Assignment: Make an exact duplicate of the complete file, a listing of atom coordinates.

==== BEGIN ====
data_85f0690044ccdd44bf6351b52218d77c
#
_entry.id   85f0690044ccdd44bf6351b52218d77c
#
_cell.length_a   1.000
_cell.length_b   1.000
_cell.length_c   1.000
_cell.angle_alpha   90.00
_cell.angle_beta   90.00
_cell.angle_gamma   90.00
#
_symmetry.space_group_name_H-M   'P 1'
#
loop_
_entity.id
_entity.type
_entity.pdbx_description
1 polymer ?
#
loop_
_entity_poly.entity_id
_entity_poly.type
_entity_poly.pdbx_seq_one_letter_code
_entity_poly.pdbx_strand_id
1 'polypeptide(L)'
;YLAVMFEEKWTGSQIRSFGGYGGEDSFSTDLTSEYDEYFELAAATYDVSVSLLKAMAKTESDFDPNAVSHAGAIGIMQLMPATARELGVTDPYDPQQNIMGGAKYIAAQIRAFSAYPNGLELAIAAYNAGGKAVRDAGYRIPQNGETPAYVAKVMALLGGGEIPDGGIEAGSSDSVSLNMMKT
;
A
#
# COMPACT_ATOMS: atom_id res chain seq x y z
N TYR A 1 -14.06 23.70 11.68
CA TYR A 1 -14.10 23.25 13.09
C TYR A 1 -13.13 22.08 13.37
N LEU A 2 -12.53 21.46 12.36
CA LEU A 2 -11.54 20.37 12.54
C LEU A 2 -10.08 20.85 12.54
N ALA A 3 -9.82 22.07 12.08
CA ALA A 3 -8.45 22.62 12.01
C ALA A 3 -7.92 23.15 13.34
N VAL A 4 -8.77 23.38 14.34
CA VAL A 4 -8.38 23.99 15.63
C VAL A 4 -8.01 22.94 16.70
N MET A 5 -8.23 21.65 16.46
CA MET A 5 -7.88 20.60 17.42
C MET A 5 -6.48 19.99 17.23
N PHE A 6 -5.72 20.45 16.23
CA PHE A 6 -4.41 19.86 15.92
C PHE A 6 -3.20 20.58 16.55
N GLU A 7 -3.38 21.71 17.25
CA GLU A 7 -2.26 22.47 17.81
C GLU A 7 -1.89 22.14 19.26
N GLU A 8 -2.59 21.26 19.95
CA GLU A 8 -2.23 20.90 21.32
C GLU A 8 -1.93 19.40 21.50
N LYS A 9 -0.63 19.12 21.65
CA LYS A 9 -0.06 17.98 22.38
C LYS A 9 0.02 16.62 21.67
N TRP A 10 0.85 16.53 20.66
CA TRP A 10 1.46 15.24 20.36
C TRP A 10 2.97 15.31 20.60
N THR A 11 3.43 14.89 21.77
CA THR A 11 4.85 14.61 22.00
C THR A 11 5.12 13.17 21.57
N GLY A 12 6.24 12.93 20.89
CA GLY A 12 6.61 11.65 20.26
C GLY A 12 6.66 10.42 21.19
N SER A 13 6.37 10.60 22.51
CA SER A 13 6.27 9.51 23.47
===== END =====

data_85f0690044ccdd44bf6351b52218d77c
#
_entry.id   85f0690044ccdd44bf6351b52218d77c
#
_cell.length_a   1.000
_cell.length_b   1.000
_cell.length_c   1.000
_cell.angle_alpha   90.00
_cell.angle_beta   90.00
_cell.angle_gamma   90.00
#
_symmetry.space_group_name_H-M   'P 1'
#
loop_
_entity.id
_entity.type
_entity.pdbx_description
1 polymer ?
#
loop_
_entity_poly.entity_id
_entity_poly.type
_entity_poly.pdbx_seq_one_letter_code
_entity_poly.pdbx_strand_id
1 'polypeptide(L)'
;YLAVMFEEKWTGSQIRSFGGYGGEDSFSTDLTSEYDEYFELAAATYDVSVSLLKAMAKTESDFDPNAVSHAGAIGIMQLMPATARELGVTDPYDPQQNIMGGAKYIAAQIRAFSAYPNGLELAIAAYNAGGKAVRDAGYRIPQNGETPAYVAKVMALLGGGEIPDGGIEAGSSDSVSLNMMKT
;
A
#
# COMPACT_ATOMS: atom_id res chain seq x y z
N TYR A 1 -14.06 23.70 11.68
CA TYR A 1 -14.10 23.25 13.09
C TYR A 1 -13.13 22.08 13.37
N LEU A 2 -12.53 21.46 12.36
CA LEU A 2 -11.54 20.37 12.54
C LEU A 2 -10.08 20.85 12.54
N ALA A 3 -9.82 22.07 12.08
CA ALA A 3 -8.45 22.62 12.01
C ALA A 3 -7.92 23.15 13.34
N VAL A 4 -8.77 23.38 14.34
CA VAL A 4 -8.38 23.99 15.63
C VAL A 4 -8.01 22.94 16.70
N MET A 5 -8.23 21.65 16.46
CA MET A 5 -7.88 20.60 17.42
C MET A 5 -6.48 19.99 17.23
N PHE A 6 -5.72 20.45 16.23
CA PHE A 6 -4.41 19.86 15.92
C PHE A 6 -3.20 20.58 16.55
N GLU A 7 -3.38 21.71 17.25
CA GLU A 7 -2.26 22.47 17.81
C GLU A 7 -1.89 22.14 19.26
N GLU A 8 -2.59 21.26 19.95
CA GLU A 8 -2.23 20.90 21.32
C GLU A 8 -1.93 19.40 21.50
N LYS A 9 -0.63 19.12 21.65
CA LYS A 9 -0.06 17.98 22.38
C LYS A 9 0.02 16.62 21.67
N TRP A 10 0.85 16.53 20.66
CA TRP A 10 1.46 15.24 20.36
C TRP A 10 2.97 15.31 20.60
N THR A 11 3.43 14.89 21.77
CA THR A 11 4.85 14.61 22.00
C THR A 11 5.12 13.17 21.57
N GLY A 12 6.24 12.93 20.89
CA GLY A 12 6.61 11.65 20.26
C GLY A 12 6.66 10.42 21.19
N SER A 13 6.37 10.60 22.51
CA SER A 13 6.27 9.51 23.47